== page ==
We use cookies to provide you with a better experience. If you continue to use this site, we'll assume you're happy with this. Alternatively, click here to find out how to manage these cookies

hide cookie message
Playstation games software Reviews
15,669 Reviews PC Advisor Recommended

Outland review

£7

Manufacturer: Ubisoft

Our Rating: We rate this 4 out of 5

Don't let the wonderful art direction fool you: Outland is an ingenious and challenging platform game that takes Ikaruga, Prince Of Persia and Super Metroid, and comes up with something entirely new.

I have a deep rooted suspicion of good-looking games. The examples of games that deliver visuals and atmosphere but fall short when it comes to gameplay is too long to even ponder; Mad World, Crackdown, the first Assassin’s Creed, even Alan Wake. They have their qualities, but most of them are on the surface. You can admire them for much more enthusiastically than you can play them.

That counts double for games on services like Xbox Live. Lower price points mean lower budgets, lower budgets mean a simplified approach to design, and that simplicity can scare developers into leaning on striking art direction to get their game noticed. I have no issue with the approach, but the aesthetics often hide derivative, staid design choices, which you won’t necessarily discover until after you’ve paid for the download.

I won’t pretend that I recall every detail of Outland’s waif of a storyline, or that it amounts to any more than an excuse to set the game in the jungle, but that’s because it has substance to back up the style. In a review of this size you have to concentrate on the important stuff, and in Outland the important stuff is almost entirely good.

Outland

Triple A games often place so much emphasis on story, world-building and visual quality that drum-tight mechanics are practically impossible. Like Limbo, like Super Meat Boy, when you play Outland everything about the movement feels precisely tailored to the obstacles in your path. You wouldn’t slow down the sprint, tweak the jump, or reign in the slide, or take away the launch or wall jump; there’s just enough pace to let gameplay flow, but not enough to make unexpected surprises seem unfair.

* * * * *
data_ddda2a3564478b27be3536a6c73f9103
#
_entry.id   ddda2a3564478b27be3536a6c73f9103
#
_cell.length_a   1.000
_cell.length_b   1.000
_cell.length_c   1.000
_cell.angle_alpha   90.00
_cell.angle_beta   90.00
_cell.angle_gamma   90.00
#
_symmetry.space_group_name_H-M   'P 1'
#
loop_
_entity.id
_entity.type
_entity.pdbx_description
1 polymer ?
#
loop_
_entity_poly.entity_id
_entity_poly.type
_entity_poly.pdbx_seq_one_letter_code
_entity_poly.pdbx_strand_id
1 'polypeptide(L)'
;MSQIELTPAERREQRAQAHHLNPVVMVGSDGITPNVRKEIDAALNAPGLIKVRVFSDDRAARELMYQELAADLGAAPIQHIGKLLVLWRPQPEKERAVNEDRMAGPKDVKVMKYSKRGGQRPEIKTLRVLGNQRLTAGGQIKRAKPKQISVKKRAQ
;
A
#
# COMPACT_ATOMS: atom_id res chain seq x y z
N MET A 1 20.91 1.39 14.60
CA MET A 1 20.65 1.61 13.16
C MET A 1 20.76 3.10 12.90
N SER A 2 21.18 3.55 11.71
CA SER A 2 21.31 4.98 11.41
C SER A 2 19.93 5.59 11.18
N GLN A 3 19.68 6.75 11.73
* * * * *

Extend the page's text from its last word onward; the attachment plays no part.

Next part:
Early in the game you are given a sword, which you can swing up, down, or in the middle. Yes, it’s rudimentary, but you’re never asked to fight streams of enemies. Animals are infrequent, and many of them lie in wait rather than roam, so your sword is more often used for puzzle-solving and self-defence.

Outland

Outland is so refreshing because it pushes stabbing things as far into the background as it reasonably can. It wants to be more than a beautiful game that plays like all the others, and so swinging your sword plays second fiddle to a more original mechanic based around dark and light – which Outland depicts with red and blue, presumably for reasons of clarity.

You can switch the screen between these states at will, and it fundamentally alters the nature of the level. Ghostly floating platforms become solid, creatures of the opposite colour become vulnerable, and you become immune to beams and balls of energy of the same colour. As you progress further into the game these disparate elements are thrown at you with a precision that demands rapid combinations of movement, jumping, swordplay and colour changes. And for those that like that sort of thing, there are some killer bosses in the mix, too.

Outland

At this point, I’d like to address the Ikaruga question. Know-it-alls will already be clearing their throats, eager to highlight the debt Outland owes to Treasure’s classic shoot-em up. The lineage is clear, but Ubisoft has readily pointed to Ikaruga and even its own Prince Of Persia as key points of inspiration. Ultimately, though, where ideas come from isn’t nearly as important as how well they’re used, and that’s where Outland stands apart.

It feels like Ikaruga, Prince Of Persia and Super Metroid all at once, yet flourishes brilliantly as a singular experience in their shadow. In a great year for downloadable games, Outland is one of the very best.

Outland Expert Verdict »

Outland is available as a download for Xbox 360 and PlayStation 3.
  • Overall: We give this item 8 of 10 overall

When expertly designed and executed games like Outland are available on demand for just a few pounds the world of triple-A has a lot be afraid about. A near essential purchase.

  • Assassin's Creed 4: Black Flag review

    Assassin's Creed 4: Black Flag

    'Pirate' may be stretching the definition of 'assassin' too far, but it's a wise switch for the series

  • Prince of Persia review

    Prince of Persia

    The new Prince of Persia game for Xbox 360 and PlayStation 3 represents a fresh start for the series.

  • Assassin's Creed II review

    Assassin's Creed II

    Third-person adventure game Assassin’s Creed II creates a beautiful, lush, deep world and gives you the unfettered freedom to play around in it. All games should be this fun to play.

  • Assassin's Creed: Brotherhood review

    Assassin's Creed: Brotherhood

    Developed in just over a year, Assassin's Creed: Brotherhood is proof positive that rapid fire sequels needn't be a bad thing.

  • Assassins Creed review

    Assassins Creed

    Ubisoft's Holy Land head-bashing extravaganza Assassins Creed now heads to the PC. Can it cause as much controversy as the console original?


IDG UK Sites

Three buys O2 to become UK's largest network

IDG UK Sites

CarPlay and Android Auto: only a stepping stone to a fully connected car

IDG UK Sites

Microsoft's HoloLens hands-on review

IDG UK Sites

OS X Yosemite vs Windows 10: The Mac and PC operating systems go head to head UPDATED